The Real Truth About What Organs Can Be Donated

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Today I had a life insurance client tell me he wanted to do more than leave his family money. He wanted to have something that made him feel like he had a purpose.

This is something that can also be requested in writing. It would definitely help you to leave this request in your healthcare proxy and your letter of instruction.

He was already aware of electing to be an organ donor. He told me he was concerned that he could not be an organ donor because of his type 1 diabetes and COPD. 

I offered to do the research for him. I came up with the following information to help him decide on how to proceed.

This article will be a guide on common concerns and truths about the organ donation process to help you decide if you want to elect to help others upon your death by using your body. Then I will go over the glorious goal of matching your donation to a recipient for transplant.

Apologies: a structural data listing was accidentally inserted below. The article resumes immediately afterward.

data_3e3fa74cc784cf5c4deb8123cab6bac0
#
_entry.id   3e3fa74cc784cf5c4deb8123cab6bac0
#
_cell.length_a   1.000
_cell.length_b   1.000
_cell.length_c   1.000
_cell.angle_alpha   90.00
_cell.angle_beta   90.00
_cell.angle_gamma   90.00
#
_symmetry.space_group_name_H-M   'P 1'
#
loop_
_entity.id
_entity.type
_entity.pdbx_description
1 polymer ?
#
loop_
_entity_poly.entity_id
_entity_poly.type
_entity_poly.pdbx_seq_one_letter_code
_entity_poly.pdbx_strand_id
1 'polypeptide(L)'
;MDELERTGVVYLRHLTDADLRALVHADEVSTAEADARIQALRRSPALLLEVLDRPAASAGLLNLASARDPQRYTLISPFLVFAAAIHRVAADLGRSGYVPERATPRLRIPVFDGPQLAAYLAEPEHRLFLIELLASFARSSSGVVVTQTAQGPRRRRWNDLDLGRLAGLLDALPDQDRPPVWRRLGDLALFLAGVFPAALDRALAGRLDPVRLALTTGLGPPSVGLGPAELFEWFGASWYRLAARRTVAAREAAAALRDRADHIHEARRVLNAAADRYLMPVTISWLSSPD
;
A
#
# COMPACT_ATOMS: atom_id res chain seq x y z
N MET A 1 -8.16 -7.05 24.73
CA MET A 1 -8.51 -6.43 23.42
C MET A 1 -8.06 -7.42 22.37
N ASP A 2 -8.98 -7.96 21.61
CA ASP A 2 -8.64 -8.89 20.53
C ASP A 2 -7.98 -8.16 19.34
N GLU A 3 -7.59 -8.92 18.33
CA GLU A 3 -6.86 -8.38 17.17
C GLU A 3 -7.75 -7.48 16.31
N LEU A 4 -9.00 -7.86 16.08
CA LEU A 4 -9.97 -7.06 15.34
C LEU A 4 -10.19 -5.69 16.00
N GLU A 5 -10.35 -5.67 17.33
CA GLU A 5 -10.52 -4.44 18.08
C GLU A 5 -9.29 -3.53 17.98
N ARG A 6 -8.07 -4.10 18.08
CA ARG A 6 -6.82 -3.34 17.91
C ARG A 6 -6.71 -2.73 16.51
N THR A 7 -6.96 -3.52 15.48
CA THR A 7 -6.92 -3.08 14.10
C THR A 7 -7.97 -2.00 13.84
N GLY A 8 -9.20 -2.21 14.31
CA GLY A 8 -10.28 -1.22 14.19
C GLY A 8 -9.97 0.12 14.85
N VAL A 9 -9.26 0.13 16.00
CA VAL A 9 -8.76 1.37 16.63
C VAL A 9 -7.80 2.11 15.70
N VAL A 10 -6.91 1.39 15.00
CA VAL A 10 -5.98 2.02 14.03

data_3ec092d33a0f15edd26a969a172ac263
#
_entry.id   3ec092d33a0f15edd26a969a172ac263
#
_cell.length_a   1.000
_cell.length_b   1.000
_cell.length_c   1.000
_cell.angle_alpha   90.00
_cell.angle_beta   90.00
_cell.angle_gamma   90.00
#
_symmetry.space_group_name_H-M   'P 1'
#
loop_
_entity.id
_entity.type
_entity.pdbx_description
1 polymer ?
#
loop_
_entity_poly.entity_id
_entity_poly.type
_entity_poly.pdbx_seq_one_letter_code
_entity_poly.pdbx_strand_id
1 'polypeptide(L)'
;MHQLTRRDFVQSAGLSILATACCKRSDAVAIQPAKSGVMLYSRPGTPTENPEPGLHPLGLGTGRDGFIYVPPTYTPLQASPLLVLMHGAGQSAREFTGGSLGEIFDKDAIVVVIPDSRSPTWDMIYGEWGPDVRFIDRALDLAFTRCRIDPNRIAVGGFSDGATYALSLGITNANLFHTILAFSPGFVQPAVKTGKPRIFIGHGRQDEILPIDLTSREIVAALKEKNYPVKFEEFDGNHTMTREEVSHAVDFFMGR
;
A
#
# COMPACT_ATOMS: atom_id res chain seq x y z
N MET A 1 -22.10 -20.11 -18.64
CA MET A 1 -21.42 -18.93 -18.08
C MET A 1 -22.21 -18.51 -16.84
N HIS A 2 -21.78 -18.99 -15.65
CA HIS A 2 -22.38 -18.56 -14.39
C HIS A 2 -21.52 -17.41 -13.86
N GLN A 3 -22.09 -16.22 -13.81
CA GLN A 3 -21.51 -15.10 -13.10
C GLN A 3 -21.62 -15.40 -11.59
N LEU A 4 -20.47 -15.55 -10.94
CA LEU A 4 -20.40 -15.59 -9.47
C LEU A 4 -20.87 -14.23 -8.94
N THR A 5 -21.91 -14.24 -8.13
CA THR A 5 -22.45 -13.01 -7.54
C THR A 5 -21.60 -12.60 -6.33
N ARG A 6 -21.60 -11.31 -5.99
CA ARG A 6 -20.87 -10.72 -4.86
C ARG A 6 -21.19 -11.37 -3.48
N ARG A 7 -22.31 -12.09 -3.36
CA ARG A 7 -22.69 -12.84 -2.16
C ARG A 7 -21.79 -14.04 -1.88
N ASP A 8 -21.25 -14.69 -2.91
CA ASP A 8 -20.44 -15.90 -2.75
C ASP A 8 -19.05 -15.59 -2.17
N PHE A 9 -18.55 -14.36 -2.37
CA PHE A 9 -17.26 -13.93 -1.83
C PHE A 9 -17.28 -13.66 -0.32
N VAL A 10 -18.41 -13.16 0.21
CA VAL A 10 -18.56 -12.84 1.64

Ever feel good about unconditionally helping someone with no expectation of getting anything in return? On average, a deceased person helps 75 living people by becoming an organ donor.

Let’s look at common myths about organ donation after death versus the facts about it.

After We Die, What Organs Can Be Donated?

  • heart, 
  • Liver,
  •  Kidneys,
  •  lungs, 
  • pancreas 
  • small intestines

Let’s look at common myths about organ donation after death versus the facts about it.

Myths VS Facts About Organ Donation

organ donation myth vs fact

Back To Basics - The Organ Donation Process

The process will involve pronouncing death, evaluating the donor, and matching acceptable organs to a recipient. Physicians will pronounce the donor as dead using either brain death or cardiac death.

I will go over each as well as the rest of the process.

Brain Death: Things You Didn't Know You Didn't Know

aphasia treatmentBrain death is the most accurate determinant for pronouncing someone legally and clinically dead. Machines will keep the heart beating to keep blood flowing to the organs.

This is to keep organs in optimal condition for removal. It can still appear that someone is alive as air is being pumped in and out of the lungs. Brain death is irreversible. 

The challenge at this point is family members.